For the math-minded, a degree in economics may be a logical college and career choice. But despite the name, not all professions that require economics have to do with money. There are different types of economists out there. In addition to finances, many deal with behavior, psychology and other aspects of social science. The field of economics is quite versatile. It is an ideal degree for people with a talent for numbers, analysis and critical thinking. Here are five interesting jobs you can get with an economics degree.
If you have an inner Sherlock Holmes waiting to get out, this might be the corner of economics for you. Forensic accountants dig through financial records to find discrepancies, anomalies and evidence of misconduct. They work for both public and private employers. You might work for the police, private investigators or banks. For this reason, your job may require appearing in court as an expert witness.
The phrase “crunching numbers” does not even begin to describe the work of statisticians. They gather, analyze and interpret numerical data for a number of reasons, some of which can have big social repercussions. For example, statisticians often formulate plans for effectively collecting data. Consequently, you may help compile student test scores, then analyze the results and make recommendations. Recommendations to government agencies such as a potential need for curriculum changes to better educate their students.
Similar to statisticians, data analysts need a talent for organization and an ability to track results to affect the bigger picture. Presently, data analysts may work in higher education, business intelligence, finance, marketing or sales. An analyst usually works with a team of experts in complementary fields. Strong communication skills are vital in this area of economics.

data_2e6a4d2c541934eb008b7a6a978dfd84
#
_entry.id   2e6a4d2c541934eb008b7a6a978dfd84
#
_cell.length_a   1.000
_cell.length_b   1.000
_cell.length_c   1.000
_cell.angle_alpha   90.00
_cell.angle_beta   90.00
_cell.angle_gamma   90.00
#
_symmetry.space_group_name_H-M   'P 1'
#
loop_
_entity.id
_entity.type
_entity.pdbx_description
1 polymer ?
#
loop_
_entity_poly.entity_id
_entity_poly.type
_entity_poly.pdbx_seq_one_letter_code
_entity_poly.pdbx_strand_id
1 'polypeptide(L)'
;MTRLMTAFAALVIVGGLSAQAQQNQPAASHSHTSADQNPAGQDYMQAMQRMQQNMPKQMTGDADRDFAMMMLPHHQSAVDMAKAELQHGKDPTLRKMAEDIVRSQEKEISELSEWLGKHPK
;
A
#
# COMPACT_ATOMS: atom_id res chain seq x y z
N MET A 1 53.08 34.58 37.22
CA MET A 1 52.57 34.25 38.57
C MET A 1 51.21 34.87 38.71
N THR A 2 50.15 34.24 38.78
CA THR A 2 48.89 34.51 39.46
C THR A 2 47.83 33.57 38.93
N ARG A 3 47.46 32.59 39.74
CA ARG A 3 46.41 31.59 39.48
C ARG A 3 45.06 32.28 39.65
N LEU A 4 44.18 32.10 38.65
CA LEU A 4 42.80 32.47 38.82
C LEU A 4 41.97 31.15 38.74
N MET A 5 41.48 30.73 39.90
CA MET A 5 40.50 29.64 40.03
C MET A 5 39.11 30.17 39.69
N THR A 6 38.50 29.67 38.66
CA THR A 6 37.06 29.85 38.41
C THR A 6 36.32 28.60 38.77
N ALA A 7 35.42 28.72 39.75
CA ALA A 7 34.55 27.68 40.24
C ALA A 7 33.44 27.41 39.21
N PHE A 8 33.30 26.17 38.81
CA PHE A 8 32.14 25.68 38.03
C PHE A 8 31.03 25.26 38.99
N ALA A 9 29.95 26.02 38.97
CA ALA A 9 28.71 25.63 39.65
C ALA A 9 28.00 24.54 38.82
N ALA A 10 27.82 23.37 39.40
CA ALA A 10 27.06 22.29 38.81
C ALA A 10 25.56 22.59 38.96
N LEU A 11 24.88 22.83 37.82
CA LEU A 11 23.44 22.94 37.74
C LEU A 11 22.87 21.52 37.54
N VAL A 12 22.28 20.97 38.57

This profession is a broad-range view of the study of economics. Economists analyze data through the lens of various theories in order to tease out trends in a variety of fields, such as taxes, salaries, interest rates and international development. They use advanced software to predict fluctuations or plateaus for resources or finances. Economists are able to apply many economic principles to questions that, on the surface, don’t seem to have anything to do with financial concerns at all. Presumably, people who enjoy psychology might be interested in becoming a behavioral economist.
These are the people who watch trends and values on the stock market, among other places. They advise banks, venture capitalists and even entire governments about the validity of investment values and potentials. Investment analysts counsel traders, fund managers and stock brokers about when investments should be bought and sold to ensure a well-rounded portfolio for thousands of clients. Employers might be banks, nonprofit organizations, pension funds or wealthy individuals.
These are just a few of the options for employment that one can obtain with a degree in economics. There are dozens of niche areas where the skills of an economist would be valuable to the employer, either in the public or private sector. As a result, Economists are in high demand. Consequently, this degree is highly practical and versatile for a student with a proclivity for math and a keen eye for detail.